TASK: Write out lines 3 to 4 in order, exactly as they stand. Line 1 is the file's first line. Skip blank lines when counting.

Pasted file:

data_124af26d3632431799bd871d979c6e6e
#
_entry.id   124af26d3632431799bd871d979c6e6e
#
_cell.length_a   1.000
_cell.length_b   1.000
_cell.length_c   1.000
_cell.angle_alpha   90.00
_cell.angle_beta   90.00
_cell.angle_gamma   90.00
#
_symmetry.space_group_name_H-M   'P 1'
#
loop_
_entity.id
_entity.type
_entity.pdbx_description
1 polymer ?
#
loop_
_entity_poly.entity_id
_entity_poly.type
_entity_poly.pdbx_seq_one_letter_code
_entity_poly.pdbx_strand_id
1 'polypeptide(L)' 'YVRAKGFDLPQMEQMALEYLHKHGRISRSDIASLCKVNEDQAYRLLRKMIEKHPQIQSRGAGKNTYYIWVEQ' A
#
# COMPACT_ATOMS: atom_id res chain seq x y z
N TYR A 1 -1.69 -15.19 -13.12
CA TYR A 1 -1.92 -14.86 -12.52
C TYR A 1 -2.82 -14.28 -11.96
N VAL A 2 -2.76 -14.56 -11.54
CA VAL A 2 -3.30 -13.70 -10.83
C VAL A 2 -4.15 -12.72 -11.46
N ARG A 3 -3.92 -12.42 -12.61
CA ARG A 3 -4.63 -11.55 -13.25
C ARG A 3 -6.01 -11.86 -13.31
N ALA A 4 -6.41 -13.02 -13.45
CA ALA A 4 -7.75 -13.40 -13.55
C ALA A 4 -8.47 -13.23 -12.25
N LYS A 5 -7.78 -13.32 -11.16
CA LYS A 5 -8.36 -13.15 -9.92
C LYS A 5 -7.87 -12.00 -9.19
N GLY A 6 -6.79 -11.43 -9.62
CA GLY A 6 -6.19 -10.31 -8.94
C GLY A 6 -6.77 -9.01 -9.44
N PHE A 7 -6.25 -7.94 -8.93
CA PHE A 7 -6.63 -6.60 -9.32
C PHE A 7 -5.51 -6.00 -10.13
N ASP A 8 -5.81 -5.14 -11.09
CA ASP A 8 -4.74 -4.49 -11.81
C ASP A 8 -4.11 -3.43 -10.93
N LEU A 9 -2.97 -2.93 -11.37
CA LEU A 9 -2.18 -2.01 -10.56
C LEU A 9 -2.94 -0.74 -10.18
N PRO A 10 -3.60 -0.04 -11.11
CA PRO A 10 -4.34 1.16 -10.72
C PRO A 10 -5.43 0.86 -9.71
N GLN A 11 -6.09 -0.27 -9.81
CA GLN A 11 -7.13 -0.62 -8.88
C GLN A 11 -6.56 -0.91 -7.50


_entry.id   124af26d3632431799bd871d979c6e6e
#